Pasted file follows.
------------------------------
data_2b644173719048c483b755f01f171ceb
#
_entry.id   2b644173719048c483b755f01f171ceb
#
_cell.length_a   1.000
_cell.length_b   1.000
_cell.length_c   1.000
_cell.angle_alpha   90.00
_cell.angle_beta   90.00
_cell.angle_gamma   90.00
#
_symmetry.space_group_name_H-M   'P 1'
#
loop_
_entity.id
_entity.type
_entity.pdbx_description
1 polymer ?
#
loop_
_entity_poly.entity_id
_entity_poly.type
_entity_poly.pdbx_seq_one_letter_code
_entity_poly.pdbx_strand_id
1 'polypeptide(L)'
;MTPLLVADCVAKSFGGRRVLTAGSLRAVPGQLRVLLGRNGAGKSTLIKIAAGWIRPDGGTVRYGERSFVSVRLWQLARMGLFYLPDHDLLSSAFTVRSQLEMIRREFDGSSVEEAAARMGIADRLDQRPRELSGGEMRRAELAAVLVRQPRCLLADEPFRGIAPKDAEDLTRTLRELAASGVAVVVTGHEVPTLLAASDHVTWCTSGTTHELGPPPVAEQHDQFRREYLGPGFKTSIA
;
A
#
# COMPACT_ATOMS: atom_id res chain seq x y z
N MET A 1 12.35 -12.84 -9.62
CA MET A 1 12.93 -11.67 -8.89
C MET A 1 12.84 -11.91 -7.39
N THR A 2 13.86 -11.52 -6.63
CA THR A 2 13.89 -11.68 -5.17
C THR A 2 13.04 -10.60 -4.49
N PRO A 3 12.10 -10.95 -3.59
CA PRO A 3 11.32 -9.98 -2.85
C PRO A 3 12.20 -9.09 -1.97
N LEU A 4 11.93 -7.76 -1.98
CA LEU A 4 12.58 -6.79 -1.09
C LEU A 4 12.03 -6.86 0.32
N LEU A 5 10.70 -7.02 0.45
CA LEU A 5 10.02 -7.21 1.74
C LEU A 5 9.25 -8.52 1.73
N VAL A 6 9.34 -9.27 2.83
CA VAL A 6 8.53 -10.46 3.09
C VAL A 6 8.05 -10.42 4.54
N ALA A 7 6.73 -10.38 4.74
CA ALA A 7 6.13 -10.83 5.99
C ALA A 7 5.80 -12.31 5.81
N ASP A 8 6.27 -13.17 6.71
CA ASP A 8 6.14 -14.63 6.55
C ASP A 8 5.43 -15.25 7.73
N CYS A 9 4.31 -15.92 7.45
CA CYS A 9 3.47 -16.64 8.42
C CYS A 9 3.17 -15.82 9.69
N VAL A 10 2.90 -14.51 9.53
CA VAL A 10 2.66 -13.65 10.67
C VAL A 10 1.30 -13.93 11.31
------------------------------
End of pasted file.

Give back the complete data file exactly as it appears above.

data_2b644173719048c483b755f01f171ceb
#
_entry.id   2b644173719048c483b755f01f171ceb
#
_cell.length_a   1.000
_cell.length_b   1.000
_cell.length_c   1.000
_cell.angle_alpha   90.00
_cell.angle_beta   90.00
_cell.angle_gamma   90.00
#
_symmetry.space_group_name_H-M   'P 1'
#
loop_
_entity.id
_entity.type
_entity.pdbx_description
1 polymer ?
#
loop_
_entity_poly.entity_id
_entity_poly.type
_entity_poly.pdbx_seq_one_letter_code
_entity_poly.pdbx_strand_id
1 'polypeptide(L)'
;MTPLLVADCVAKSFGGRRVLTAGSLRAVPGQLRVLLGRNGAGKSTLIKIAAGWIRPDGGTVRYGERSFVSVRLWQLARMGLFYLPDHDLLSSAFTVRSQLEMIRREFDGSSVEEAAARMGIADRLDQRPRELSGGEMRRAELAAVLVRQPRCLLADEPFRGIAPKDAEDLTRTLRELAASGVAVVVTGHEVPTLLAASDHVTWCTSGTTHELGPPPVAEQHDQFRREYLGPGFKTSIA
;
A
#
# COMPACT_ATOMS: atom_id res chain seq x y z
N MET A 1 12.35 -12.84 -9.62
CA MET A 1 12.93 -11.67 -8.89
C MET A 1 12.84 -11.91 -7.39
N THR A 2 13.86 -11.52 -6.63
CA THR A 2 13.89 -11.68 -5.17
C THR A 2 13.04 -10.60 -4.49
N PRO A 3 12.10 -10.95 -3.59
CA PRO A 3 11.32 -9.98 -2.85
C PRO A 3 12.20 -9.09 -1.97
N LEU A 4 11.93 -7.76 -1.98
CA LEU A 4 12.58 -6.79 -1.09
C LEU A 4 12.03 -6.86 0.32
N LEU A 5 10.70 -7.02 0.45
CA LEU A 5 10.02 -7.21 1.74
C LEU A 5 9.25 -8.52 1.73
N VAL A 6 9.34 -9.27 2.83
CA VAL A 6 8.53 -10.46 3.09
C VAL A 6 8.05 -10.42 4.54
N ALA A 7 6.73 -10.38 4.74
CA ALA A 7 6.13 -10.83 5.99
C ALA A 7 5.80 -12.31 5.81
N ASP A 8 6.27 -13.17 6.71
CA ASP A 8 6.14 -14.63 6.55
C ASP A 8 5.43 -15.25 7.73
N CYS A 9 4.31 -15.92 7.45
CA CYS A 9 3.47 -16.64 8.42
C CYS A 9 3.17 -15.82 9.69
N VAL A 10 2.90 -14.51 9.53
CA VAL A 10 2.66 -13.65 10.67
C VAL A 10 1.30 -13.93 11.31